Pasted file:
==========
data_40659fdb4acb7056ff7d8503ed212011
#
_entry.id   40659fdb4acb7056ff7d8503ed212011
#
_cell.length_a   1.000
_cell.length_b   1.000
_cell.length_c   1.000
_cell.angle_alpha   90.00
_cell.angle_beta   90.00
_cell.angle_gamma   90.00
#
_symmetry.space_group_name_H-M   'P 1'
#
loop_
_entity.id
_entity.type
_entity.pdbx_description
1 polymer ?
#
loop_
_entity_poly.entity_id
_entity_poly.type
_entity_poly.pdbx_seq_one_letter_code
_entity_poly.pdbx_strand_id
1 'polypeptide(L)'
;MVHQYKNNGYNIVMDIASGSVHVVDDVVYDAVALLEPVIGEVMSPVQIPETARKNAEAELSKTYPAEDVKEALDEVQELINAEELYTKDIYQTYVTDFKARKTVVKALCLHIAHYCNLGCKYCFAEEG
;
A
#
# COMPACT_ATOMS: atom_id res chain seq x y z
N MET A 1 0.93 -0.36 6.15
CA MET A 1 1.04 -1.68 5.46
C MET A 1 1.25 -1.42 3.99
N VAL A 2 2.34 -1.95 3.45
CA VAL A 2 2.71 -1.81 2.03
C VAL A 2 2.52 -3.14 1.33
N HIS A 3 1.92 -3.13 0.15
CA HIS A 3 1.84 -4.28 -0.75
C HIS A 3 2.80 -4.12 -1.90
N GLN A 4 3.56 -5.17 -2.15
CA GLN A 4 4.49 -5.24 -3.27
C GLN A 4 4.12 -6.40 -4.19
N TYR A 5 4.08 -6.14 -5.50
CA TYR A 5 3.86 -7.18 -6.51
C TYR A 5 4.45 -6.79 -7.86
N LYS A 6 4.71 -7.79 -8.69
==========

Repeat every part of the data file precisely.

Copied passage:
data_40659fdb4acb7056ff7d8503ed212011
#
_entry.id   40659fdb4acb7056ff7d8503ed212011
#
_cell.length_a   1.000
_cell.length_b   1.000
_cell.length_c   1.000
_cell.angle_alpha   90.00
_cell.angle_beta   90.00
_cell.angle_gamma   90.00
#
_symmetry.space_group_name_H-M   'P 1'
#
loop_
_entity.id
_entity.type
_entity.pdbx_description
1 polymer ?
#
loop_
_entity_poly.entity_id
_entity_poly.type
_entity_poly.pdbx_seq_one_letter_code
_entity_poly.pdbx_strand_id
1 'polypeptide(L)'
;MVHQYKNNGYNIVMDIASGSVHVVDDVVYDAVALLEPVIGEVMSPVQIPETARKNAEAELSKTYPAEDVKEALDEVQELINAEELYTKDIYQTYVTDFKARKTVVKALCLHIAHYCNLGCKYCFAEEG
;
A
#
# COMPACT_ATOMS: atom_id res chain seq x y z
N MET A 1 0.93 -0.36 6.15
CA MET A 1 1.04 -1.68 5.46
C MET A 1 1.25 -1.42 3.99
N VAL A 2 2.34 -1.95 3.45
CA VAL A 2 2.71 -1.81 2.03
C VAL A 2 2.52 -3.14 1.33
N HIS A 3 1.92 -3.13 0.15
CA HIS A 3 1.84 -4.28 -0.75
C HIS A 3 2.80 -4.12 -1.90
N GLN A 4 3.56 -5.17 -2.15
CA GLN A 4 4.49 -5.24 -3.27
C GLN A 4 4.12 -6.40 -4.19
N TYR A 5 4.08 -6.14 -5.50
CA TYR A 5 3.86 -7.18 -6.51
C TYR A 5 4.45 -6.79 -7.86
N LYS A 6 4.71 -7.79 -8.69